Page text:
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Re: [Gnu-arch-users] Arch Versus CVS Versus Subversoin

From: Andrew Suffield
Subject: Re: [Gnu-arch-users] Arch Versus CVS Versus Subversoin
Date: Mon, 6 Dec 2004 01:57:22 +0000
User-agent: Mutt/1.5.6+20040907i

On Sun, Dec 05, 2004 at 07:27:37PM -0600, John A Meinel wrote:
> Andrew Suffield wrote:
> >On Sun, Dec 05, 2004 at 02:59:32PM -0600, John A Meinel wrote:
> >
> >>Arch does not support binary diff in the subversion sense.
> >
> >
> >Nonsense, it works just fine.
> >
> No. In subversion, if you have a binary file, and you make changes, it 
> only stores the changes to the file. (something like xdelta). So if you 
> have a binary file that is 100k long, and you append 10k to it, the 
> changeset that is stored in the archive is only ~10k in size. (I think 
> the same is true if you modify only 10k of the file.)
> However, with arch, if a file is declared binary and it is considered to 
> be changed, then a completely new copy of the file is added to the 
> repository. Actually, I just checked, and 2 new copies are added to the 
> repository, the old version, and the new one.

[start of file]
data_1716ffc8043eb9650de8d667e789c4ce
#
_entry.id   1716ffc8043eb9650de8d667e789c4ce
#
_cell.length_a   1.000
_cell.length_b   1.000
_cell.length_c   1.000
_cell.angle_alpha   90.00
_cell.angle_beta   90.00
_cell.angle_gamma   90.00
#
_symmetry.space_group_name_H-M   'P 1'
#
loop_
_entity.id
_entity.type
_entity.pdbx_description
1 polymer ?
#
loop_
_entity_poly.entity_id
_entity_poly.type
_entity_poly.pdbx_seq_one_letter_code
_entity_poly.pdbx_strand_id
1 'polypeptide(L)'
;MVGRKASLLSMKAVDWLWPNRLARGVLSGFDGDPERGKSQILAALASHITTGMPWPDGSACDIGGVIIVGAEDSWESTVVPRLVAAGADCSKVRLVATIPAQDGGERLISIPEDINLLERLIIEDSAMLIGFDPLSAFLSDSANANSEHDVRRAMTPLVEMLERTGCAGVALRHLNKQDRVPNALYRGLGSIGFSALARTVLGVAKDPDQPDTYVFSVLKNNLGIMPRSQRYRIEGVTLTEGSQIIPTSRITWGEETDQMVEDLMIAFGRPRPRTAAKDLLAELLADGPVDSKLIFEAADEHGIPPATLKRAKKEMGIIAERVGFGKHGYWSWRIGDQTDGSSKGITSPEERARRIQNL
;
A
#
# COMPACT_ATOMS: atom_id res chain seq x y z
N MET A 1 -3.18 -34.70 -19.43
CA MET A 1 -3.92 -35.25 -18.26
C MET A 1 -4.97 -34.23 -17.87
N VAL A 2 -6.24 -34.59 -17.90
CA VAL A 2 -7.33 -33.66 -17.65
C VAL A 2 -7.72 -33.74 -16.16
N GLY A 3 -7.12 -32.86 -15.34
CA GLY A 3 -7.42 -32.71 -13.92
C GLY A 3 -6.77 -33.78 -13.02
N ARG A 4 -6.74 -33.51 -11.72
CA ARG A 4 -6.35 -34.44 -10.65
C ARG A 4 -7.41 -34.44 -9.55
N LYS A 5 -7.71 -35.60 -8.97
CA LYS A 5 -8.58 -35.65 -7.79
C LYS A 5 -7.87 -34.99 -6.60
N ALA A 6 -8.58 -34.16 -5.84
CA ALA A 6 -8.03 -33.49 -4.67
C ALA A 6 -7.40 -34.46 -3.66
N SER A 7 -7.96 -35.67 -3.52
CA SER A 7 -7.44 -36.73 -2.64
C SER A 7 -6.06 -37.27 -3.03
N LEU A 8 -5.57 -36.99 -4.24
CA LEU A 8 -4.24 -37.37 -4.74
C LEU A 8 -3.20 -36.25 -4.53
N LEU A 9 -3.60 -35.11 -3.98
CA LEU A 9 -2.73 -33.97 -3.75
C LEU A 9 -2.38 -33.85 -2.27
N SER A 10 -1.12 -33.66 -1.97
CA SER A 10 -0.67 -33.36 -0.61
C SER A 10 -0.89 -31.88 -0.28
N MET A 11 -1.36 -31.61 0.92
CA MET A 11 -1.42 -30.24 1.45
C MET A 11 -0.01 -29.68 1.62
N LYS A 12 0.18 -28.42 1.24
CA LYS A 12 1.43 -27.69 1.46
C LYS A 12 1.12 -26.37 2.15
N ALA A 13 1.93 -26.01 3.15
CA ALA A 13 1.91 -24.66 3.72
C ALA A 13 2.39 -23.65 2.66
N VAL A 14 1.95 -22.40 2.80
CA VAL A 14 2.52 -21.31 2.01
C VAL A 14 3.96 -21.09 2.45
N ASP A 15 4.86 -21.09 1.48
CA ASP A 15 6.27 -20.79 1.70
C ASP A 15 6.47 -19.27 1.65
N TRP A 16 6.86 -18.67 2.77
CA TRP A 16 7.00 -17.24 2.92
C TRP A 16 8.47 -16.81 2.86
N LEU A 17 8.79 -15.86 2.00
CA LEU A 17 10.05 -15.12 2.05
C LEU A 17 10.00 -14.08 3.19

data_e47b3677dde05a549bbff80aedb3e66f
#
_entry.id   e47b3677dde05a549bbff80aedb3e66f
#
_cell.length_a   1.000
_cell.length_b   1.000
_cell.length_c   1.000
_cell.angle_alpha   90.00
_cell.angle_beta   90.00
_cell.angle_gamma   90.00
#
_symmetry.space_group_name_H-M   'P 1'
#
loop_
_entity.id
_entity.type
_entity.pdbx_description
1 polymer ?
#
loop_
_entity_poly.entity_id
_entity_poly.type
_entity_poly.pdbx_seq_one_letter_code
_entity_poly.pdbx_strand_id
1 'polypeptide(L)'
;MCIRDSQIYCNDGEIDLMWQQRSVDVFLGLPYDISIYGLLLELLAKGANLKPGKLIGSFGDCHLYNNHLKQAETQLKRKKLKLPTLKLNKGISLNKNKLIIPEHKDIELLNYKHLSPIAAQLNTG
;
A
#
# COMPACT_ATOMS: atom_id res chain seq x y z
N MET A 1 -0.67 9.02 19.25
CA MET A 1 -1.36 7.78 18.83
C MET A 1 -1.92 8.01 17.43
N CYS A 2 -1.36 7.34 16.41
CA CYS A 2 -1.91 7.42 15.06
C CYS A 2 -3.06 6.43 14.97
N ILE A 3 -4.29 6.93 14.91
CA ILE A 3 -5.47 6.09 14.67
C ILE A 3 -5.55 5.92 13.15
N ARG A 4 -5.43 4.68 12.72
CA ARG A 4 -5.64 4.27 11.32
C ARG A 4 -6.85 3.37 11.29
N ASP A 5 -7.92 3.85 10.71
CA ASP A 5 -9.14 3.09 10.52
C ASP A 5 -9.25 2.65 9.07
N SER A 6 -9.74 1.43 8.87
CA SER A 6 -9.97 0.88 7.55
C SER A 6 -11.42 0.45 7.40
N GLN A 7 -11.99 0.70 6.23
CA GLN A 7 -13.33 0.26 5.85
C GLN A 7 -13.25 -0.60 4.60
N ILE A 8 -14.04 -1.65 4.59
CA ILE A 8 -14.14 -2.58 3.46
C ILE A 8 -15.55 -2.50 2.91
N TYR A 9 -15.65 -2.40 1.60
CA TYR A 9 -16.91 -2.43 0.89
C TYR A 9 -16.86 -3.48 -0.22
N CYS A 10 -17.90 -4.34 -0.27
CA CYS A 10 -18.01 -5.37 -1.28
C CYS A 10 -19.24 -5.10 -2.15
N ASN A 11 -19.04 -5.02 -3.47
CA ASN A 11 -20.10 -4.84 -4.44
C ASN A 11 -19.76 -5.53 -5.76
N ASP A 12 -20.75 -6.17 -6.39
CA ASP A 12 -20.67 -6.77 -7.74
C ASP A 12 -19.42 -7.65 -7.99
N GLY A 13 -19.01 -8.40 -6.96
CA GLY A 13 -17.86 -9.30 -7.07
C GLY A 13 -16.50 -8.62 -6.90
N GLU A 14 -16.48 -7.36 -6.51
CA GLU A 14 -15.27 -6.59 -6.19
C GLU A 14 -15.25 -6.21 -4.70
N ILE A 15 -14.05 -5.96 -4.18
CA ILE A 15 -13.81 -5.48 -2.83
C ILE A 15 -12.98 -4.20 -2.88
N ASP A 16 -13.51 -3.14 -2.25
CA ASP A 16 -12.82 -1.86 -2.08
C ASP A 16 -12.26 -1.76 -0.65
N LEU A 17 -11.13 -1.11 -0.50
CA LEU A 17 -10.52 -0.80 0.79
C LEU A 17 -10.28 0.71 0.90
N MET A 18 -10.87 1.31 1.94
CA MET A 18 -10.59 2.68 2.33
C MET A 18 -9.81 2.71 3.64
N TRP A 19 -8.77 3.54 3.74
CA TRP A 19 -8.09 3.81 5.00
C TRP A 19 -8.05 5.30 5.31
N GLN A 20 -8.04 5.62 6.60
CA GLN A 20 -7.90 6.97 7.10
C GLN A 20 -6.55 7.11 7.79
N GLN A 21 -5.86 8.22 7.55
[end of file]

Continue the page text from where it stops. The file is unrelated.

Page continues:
Yes, arch supports binary diffs in exactly the same sense as subversion.

It doesn't do delta compression on them. That's irrelevant.

xdelta is not a diff. It's delta compression. That's even in the *name*.

> This is most definitely NOT what the original poster was meaning by 
> "binary diff".

You mean they were out of their tree and using the wrong names for
things? You'll never get anywhere like that. "$foo diff" is an
operation which generates the input to "$foo patch", such that:

patch(A, diff(A, B)) == B, where A and B are of type $foo

That's the definition.

> >Compression is not related in any way.
> >
> compression is not binary diff. True. But the reason people want binary 
> diff is so that when you have your 10MB Word document, and you change 2 
> lines in it, when you do the commit it doesn't have to upload 10MB of 
> data.

No, the reason people want binary diffs is so that they can have
binary files stored in revision control. That's what it means and
that's what it does.

  .''`.  ** Debian GNU/Linux ** | Andrew Suffield
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